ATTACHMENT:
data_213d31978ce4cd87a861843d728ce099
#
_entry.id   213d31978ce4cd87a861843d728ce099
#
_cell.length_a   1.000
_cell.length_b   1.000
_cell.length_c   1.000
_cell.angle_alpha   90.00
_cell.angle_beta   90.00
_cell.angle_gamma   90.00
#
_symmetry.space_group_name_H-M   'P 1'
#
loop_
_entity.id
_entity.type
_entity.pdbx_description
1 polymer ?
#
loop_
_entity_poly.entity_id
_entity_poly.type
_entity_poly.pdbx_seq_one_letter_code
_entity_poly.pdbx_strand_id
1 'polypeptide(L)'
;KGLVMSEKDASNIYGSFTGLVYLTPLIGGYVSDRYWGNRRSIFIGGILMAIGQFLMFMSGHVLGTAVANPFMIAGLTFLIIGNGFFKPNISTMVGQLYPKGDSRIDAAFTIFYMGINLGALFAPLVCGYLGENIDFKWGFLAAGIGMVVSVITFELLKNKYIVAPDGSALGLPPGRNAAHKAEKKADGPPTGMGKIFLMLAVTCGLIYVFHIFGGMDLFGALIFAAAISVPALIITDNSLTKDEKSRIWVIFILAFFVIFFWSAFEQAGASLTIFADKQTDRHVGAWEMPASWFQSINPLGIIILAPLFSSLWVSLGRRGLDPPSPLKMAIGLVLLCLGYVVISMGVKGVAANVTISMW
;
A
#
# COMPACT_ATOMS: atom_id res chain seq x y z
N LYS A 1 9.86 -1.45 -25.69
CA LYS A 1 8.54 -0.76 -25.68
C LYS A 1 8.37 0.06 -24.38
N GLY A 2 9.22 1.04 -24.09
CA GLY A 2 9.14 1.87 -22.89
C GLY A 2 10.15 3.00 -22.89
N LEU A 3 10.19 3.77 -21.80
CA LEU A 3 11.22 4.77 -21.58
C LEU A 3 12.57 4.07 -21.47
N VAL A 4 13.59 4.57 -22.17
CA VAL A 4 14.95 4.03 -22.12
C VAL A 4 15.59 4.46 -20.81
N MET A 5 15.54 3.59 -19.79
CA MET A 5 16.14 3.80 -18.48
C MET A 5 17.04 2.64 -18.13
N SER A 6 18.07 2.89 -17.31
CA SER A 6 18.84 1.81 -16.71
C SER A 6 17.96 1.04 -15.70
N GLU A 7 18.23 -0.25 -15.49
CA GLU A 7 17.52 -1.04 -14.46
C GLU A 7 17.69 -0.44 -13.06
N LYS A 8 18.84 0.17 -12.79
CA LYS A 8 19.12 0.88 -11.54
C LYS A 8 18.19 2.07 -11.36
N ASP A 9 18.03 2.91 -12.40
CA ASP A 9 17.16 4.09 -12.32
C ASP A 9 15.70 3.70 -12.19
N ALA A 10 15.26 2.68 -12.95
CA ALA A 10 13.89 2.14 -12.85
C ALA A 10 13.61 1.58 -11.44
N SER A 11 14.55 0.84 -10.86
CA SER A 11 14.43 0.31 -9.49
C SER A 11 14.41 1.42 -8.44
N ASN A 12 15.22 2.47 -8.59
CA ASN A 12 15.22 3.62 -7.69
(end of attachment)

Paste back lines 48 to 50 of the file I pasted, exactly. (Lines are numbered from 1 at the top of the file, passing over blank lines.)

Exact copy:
C SER A 6 17.96 1.04 -15.70
N GLU A 7 18.23 -0.25 -15.49
CA GLU A 7 17.52 -1.04 -14.46